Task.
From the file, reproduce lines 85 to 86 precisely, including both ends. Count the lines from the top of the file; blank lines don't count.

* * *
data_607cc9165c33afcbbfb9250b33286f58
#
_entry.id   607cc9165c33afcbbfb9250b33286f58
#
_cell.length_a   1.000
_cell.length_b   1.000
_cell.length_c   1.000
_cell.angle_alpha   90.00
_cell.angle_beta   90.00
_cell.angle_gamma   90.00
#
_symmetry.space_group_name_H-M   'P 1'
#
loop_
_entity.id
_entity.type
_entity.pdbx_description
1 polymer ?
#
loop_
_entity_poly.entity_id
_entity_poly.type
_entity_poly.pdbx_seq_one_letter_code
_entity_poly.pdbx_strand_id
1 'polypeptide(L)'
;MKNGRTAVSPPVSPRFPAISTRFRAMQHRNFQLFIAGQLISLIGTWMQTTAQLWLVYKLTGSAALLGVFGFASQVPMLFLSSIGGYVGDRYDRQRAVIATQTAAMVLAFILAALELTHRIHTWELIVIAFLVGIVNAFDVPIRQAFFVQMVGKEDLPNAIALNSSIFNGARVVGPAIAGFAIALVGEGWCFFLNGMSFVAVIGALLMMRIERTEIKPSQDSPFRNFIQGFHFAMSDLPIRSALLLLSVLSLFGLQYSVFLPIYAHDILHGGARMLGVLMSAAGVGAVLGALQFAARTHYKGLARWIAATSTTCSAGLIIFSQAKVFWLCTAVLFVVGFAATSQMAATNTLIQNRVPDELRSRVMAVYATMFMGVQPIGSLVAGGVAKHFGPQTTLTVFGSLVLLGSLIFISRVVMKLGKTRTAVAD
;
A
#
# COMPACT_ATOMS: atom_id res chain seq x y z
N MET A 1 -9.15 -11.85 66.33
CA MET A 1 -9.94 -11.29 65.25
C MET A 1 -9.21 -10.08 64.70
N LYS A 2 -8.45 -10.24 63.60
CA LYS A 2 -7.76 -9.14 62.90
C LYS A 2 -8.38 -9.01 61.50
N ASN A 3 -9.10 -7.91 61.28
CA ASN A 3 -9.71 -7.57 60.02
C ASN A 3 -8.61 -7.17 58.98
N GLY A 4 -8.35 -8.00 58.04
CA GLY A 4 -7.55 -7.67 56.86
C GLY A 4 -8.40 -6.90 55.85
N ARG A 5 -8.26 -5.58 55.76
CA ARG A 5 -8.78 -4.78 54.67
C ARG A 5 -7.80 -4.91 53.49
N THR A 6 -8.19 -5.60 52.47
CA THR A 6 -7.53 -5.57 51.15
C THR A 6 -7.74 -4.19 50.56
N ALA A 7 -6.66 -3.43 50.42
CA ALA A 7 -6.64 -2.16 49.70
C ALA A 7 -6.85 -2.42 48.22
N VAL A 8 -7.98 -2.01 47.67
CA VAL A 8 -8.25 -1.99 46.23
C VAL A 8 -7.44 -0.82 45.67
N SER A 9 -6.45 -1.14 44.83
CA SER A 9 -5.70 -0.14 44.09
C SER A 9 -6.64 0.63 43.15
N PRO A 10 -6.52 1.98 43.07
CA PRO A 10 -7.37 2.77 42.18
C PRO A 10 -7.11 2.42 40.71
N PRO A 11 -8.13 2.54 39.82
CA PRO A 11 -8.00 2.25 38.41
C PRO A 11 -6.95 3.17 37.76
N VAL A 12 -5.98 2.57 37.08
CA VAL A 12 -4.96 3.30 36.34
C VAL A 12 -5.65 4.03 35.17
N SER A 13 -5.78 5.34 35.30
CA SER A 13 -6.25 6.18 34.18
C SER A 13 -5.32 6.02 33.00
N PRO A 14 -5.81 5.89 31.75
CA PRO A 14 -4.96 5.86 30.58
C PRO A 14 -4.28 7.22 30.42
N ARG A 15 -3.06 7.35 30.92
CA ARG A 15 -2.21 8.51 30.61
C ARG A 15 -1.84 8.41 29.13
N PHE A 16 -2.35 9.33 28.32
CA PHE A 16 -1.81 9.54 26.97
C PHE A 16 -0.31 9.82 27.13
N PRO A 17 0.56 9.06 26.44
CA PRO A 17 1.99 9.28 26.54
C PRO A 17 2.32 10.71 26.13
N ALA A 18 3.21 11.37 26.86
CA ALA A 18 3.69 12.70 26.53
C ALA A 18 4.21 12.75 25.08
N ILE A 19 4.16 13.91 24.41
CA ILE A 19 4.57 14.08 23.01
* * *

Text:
N ILE A 19 4.16 13.91 24.41
CA ILE A 19 4.57 14.08 23.01